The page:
And Lisa promptly realized that she knew next to nothing about the world, once again. “I don’t understand,” she said, “You don’t mean-”
“The Apocalypse was going to happen,” Dean said, tonelessly. “Everyone – Heaven and Hell – was expecting it. Sammy dragged the devil and his brother into their own special compartment of Hell and followed them down. He wasn’t ever coming back.” Dean stared into his coffee.
“God, Dean,” Lisa said. She couldn’t understand – couldn’t begin to comprehend – what all this meant. But she could gather enough. And thought of the man upstairs, screaming-
Screaming like someone was pulling him apart like an insect.
Dean dropped his head into his hands, apparently oblivious to her horrified stare. “At least he’s back. At least…god. I don’t know. He knows who I am, anyway, that’s…”Dean trailed off, made a muffled sound.
“Dean,” Lisa said, and then didn’t know what to say.
“I’m sorry about this,” Dean said. “Really. I just can’t…hand him over to someone else. He got out of Hell and came here. Came to find me. That means something, right?”
Lisa was torn, briefly, between resentment and pity. She sighed. “Just sleep,” she said, finally. “Please just do that?”
Dean was quiet for a while, but then he nodded. “If anything happens,” he said, finally. “Wake me. Okay?” He trudged upstairs, though, no matter how reluctantly, and she could see the exhaustion written large all over his body.
Lisa held very still for a while, just waiting, and finally moved gingerly up the stairs. The door to their room was closed. The guest room door was open just a crack, and she looked inside, resting her fingers lightly on the doorframe.
Sam was awake, sitting on the bed. His back bent in a perfect curve, his hands resting palm up, and he was murmuring, softly, softly, to himself. She couldn’t quite understand the words and wasn’t sure she wanted to. What, she thought grimly to herself, had she taken on?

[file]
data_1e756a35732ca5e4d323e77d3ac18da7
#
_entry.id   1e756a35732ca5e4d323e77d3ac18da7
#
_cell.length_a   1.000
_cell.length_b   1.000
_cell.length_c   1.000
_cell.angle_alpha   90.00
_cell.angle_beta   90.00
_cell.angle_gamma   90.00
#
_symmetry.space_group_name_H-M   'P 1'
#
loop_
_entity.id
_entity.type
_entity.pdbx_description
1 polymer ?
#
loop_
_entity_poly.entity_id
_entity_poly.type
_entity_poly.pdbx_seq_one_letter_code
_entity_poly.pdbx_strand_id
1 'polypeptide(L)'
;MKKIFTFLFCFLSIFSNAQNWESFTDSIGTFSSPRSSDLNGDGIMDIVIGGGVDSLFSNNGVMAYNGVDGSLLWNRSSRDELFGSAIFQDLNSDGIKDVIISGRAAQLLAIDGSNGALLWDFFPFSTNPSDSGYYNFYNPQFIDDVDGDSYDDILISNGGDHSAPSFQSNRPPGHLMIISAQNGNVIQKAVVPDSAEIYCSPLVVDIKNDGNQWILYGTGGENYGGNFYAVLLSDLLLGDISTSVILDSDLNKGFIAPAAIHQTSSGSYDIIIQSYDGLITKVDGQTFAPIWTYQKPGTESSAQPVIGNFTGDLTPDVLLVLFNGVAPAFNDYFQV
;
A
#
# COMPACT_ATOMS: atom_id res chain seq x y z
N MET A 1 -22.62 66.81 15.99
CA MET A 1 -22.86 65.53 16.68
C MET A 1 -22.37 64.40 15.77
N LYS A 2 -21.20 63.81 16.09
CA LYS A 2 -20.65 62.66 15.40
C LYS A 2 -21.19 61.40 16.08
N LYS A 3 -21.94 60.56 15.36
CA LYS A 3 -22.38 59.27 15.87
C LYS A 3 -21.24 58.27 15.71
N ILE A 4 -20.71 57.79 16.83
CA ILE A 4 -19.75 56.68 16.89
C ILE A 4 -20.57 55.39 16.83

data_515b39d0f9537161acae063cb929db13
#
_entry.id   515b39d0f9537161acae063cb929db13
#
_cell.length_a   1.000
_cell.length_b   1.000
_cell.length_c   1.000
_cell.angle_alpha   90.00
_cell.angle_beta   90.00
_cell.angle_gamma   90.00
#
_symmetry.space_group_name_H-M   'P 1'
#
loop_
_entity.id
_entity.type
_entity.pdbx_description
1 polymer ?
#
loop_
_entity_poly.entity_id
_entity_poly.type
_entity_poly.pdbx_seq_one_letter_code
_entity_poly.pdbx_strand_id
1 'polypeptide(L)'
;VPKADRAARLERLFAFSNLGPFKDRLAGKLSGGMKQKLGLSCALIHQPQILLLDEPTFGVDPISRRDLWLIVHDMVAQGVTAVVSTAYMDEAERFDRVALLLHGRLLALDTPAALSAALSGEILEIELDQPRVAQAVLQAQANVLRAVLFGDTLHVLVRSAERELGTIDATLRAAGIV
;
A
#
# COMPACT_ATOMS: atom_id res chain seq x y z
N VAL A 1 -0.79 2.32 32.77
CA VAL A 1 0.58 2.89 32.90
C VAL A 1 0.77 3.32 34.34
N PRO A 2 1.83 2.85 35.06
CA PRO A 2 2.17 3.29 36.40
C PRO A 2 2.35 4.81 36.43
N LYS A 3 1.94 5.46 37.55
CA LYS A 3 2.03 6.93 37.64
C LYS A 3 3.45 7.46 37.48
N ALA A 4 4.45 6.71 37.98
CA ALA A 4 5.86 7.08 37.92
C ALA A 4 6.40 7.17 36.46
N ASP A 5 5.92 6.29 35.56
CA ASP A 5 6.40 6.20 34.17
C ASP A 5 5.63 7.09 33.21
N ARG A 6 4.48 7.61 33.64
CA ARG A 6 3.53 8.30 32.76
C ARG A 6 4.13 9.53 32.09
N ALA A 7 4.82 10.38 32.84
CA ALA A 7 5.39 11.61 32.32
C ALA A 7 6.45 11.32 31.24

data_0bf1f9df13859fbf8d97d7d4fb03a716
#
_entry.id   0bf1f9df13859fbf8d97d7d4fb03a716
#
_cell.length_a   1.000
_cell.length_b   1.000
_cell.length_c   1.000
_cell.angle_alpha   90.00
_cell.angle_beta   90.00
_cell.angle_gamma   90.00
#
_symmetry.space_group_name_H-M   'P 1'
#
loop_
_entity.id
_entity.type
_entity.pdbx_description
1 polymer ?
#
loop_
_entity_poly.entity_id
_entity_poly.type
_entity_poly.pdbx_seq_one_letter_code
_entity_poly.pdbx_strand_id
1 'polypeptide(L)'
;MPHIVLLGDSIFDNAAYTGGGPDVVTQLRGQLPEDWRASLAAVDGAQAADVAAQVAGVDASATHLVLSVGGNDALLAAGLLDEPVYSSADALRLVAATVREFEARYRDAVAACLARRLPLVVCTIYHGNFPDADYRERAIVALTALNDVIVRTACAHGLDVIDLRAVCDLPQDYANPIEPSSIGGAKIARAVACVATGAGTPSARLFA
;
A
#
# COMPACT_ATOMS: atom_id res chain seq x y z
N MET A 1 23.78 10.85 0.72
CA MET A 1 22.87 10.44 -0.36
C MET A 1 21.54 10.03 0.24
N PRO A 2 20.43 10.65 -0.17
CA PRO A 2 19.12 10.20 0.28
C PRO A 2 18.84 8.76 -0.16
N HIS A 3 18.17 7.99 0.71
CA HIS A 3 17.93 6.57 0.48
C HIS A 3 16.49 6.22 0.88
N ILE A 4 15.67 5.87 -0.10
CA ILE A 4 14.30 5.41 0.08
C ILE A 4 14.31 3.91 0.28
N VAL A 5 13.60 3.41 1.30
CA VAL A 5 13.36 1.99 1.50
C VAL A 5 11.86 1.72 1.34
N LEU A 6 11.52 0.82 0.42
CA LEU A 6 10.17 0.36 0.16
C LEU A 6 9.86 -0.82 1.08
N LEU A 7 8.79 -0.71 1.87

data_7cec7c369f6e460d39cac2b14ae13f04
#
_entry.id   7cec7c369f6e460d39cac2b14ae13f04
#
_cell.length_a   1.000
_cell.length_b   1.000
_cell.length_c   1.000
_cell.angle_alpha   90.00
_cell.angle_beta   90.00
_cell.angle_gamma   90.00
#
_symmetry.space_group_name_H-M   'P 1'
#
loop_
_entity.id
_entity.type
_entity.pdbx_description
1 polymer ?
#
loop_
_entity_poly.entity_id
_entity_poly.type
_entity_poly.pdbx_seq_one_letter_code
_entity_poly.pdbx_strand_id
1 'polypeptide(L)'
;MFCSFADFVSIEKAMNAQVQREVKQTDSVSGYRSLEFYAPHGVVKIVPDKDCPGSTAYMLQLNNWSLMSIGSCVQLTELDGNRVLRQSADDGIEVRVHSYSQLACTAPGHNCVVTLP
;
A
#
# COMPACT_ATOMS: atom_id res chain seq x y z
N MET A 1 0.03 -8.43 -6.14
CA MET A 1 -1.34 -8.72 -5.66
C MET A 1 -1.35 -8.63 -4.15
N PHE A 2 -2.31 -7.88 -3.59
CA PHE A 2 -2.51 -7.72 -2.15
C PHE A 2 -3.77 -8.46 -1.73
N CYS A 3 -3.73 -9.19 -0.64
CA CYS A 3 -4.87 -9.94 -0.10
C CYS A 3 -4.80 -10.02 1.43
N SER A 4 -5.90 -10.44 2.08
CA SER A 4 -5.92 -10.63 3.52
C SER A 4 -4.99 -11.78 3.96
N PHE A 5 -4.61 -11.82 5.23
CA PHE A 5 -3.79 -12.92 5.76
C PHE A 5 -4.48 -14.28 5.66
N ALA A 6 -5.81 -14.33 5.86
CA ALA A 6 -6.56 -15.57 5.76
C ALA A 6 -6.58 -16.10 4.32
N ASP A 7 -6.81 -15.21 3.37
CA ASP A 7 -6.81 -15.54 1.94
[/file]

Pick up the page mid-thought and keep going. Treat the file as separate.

“Sam?” she said, finally, plucking up her courage and opening the door a bit more. His head snapped around and he stared at her, white visible all around the color of his eyes. Then he blinked, and seemed to calm.
“Oh. Hi. Uh. Lisa.” The smile he gave her was so fast and so false that it almost made her want to wince. Lisa cleared her throat.
“Do you…need anything?”
“What? No,” he said, quickly, and seemed to curl up more tightly, as though making himself a smaller target. Remembering how tall he was, it was miraculous how well he imagined it. “No. It’s fine. I’m fine. It’s fine.” His eyes skittered from place to place, never pausing, never settling. It almost made her skin crawl to watch. His fingers moved up and wrapped around his forearm, and Sam started murmuring to himself again, eyelids sinking to half-mast, hooded.
“Sam?” she said, carefully, and he jerked, skittered back away from her into a corner.
“I’m sorry,” he said frantically. “I’m sorry, I’m sorry. I didn’t mean to. I’m sorry.” His fingers tightened, clawed at the sweatshirt he was wearing. “Please. Stop. Stop stop stop.”
Lisa stepped back. Dean was just down the hallway, but he might be sleeping. She didn’t want to wake him. But she didn’t know what to say either, and just stood frozen in the hallway, watching Sam shiver and gradually lapse into murmuring to himself in some language. It seemed to die down slowly, though, and eventually she slipped down the hall and into the bedroom she shared with Dean, where she curled up next to him and closed her eyes.
She woke up to an empty bed. It was five o’clock in the morning and down the hall she could hear Dean’s voice thick and urgent and plainly not talking to her. Rubbing her eyes, Lisa got out of bed and padded down the hallway.
“Sam,” she heard Dean saying, his voice rough and urgent. “You can’t do this to yourself. You just can’t.”
“I didn’t know,” Sam’s voice, hushed and cracked around the edges. “I couldn’t tell. It didn’t. I didn’t. I’m sorry.”
She looked through the open doorway. There were blood-soaked towels on the floor, and Dean was kneeling next to the bed, wrapping Sam’s outstretched arms in bandages.